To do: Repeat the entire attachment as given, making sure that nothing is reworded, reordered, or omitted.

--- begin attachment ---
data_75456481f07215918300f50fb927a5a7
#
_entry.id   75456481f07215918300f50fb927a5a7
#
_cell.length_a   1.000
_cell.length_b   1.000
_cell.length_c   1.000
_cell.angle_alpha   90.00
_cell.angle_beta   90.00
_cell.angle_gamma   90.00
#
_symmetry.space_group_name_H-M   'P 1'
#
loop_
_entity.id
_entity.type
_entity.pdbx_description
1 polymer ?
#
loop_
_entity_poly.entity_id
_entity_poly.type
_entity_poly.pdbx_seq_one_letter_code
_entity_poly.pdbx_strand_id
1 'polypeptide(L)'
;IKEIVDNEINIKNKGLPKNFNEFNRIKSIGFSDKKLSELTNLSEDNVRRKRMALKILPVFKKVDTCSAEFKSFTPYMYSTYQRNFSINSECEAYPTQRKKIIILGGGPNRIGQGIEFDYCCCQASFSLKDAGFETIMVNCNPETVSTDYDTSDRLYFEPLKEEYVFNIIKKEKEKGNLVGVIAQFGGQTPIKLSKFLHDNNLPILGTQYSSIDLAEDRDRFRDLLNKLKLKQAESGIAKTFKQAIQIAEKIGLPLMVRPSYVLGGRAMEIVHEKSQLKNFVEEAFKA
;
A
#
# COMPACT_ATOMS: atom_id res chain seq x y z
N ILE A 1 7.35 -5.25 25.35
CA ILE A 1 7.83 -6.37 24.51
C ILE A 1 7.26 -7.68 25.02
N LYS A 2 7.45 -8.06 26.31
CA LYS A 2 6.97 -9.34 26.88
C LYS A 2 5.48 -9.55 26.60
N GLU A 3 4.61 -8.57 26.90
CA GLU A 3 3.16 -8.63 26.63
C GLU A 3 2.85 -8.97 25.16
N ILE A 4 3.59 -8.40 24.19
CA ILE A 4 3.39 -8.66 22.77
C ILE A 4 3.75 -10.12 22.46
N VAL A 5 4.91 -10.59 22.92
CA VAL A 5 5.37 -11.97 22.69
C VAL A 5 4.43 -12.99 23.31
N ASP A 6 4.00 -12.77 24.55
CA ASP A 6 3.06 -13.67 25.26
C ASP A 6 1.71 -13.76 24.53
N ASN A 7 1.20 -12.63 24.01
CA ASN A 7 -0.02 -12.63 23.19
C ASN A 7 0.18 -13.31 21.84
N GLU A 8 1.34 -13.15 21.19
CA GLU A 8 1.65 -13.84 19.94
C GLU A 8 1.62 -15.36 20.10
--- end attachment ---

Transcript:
data_75456481f07215918300f50fb927a5a7
#
_entry.id   75456481f07215918300f50fb927a5a7
#
_cell.length_a   1.000
_cell.length_b   1.000
_cell.length_c   1.000
_cell.angle_alpha   90.00
_cell.angle_beta   90.00
_cell.angle_gamma   90.00
#
_symmetry.space_group_name_H-M   'P 1'
#
loop_
_entity.id
_entity.type
_entity.pdbx_description
1 polymer ?
#
loop_
_entity_poly.entity_id
_entity_poly.type
_entity_poly.pdbx_seq_one_letter_code
_entity_poly.pdbx_strand_id
1 'polypeptide(L)'
;IKEIVDNEINIKNKGLPKNFNEFNRIKSIGFSDKKLSELTNLSEDNVRRKRMALKILPVFKKVDTCSAEFKSFTPYMYSTYQRNFSINSECEAYPTQRKKIIILGGGPNRIGQGIEFDYCCCQASFSLKDAGFETIMVNCNPETVSTDYDTSDRLYFEPLKEEYVFNIIKKEKEKGNLVGVIAQFGGQTPIKLSKFLHDNNLPILGTQYSSIDLAEDRDRFRDLLNKLKLKQAESGIAKTFKQAIQIAEKIGLPLMVRPSYVLGGRAMEIVHEKSQLKNFVEEAFKA
;
A
#
# COMPACT_ATOMS: atom_id res chain seq x y z
N ILE A 1 7.35 -5.25 25.35
CA ILE A 1 7.83 -6.37 24.51
C ILE A 1 7.26 -7.68 25.02
N LYS A 2 7.45 -8.06 26.31
CA LYS A 2 6.97 -9.34 26.88
C LYS A 2 5.48 -9.55 26.60
N GLU A 3 4.61 -8.57 26.90
CA GLU A 3 3.16 -8.63 26.63
C GLU A 3 2.85 -8.97 25.16
N ILE A 4 3.59 -8.40 24.19
CA ILE A 4 3.39 -8.66 22.77
C ILE A 4 3.75 -10.12 22.46
N VAL A 5 4.91 -10.59 22.92
CA VAL A 5 5.37 -11.97 22.69
C VAL A 5 4.43 -12.99 23.31
N ASP A 6 4.00 -12.77 24.55
CA ASP A 6 3.06 -13.67 25.26
C ASP A 6 1.71 -13.76 24.53
N ASN A 7 1.20 -12.63 24.01
CA ASN A 7 -0.02 -12.63 23.19
C ASN A 7 0.18 -13.31 21.84
N GLU A 8 1.34 -13.15 21.19
CA GLU A 8 1.65 -13.84 19.94
C GLU A 8 1.62 -15.36 20.10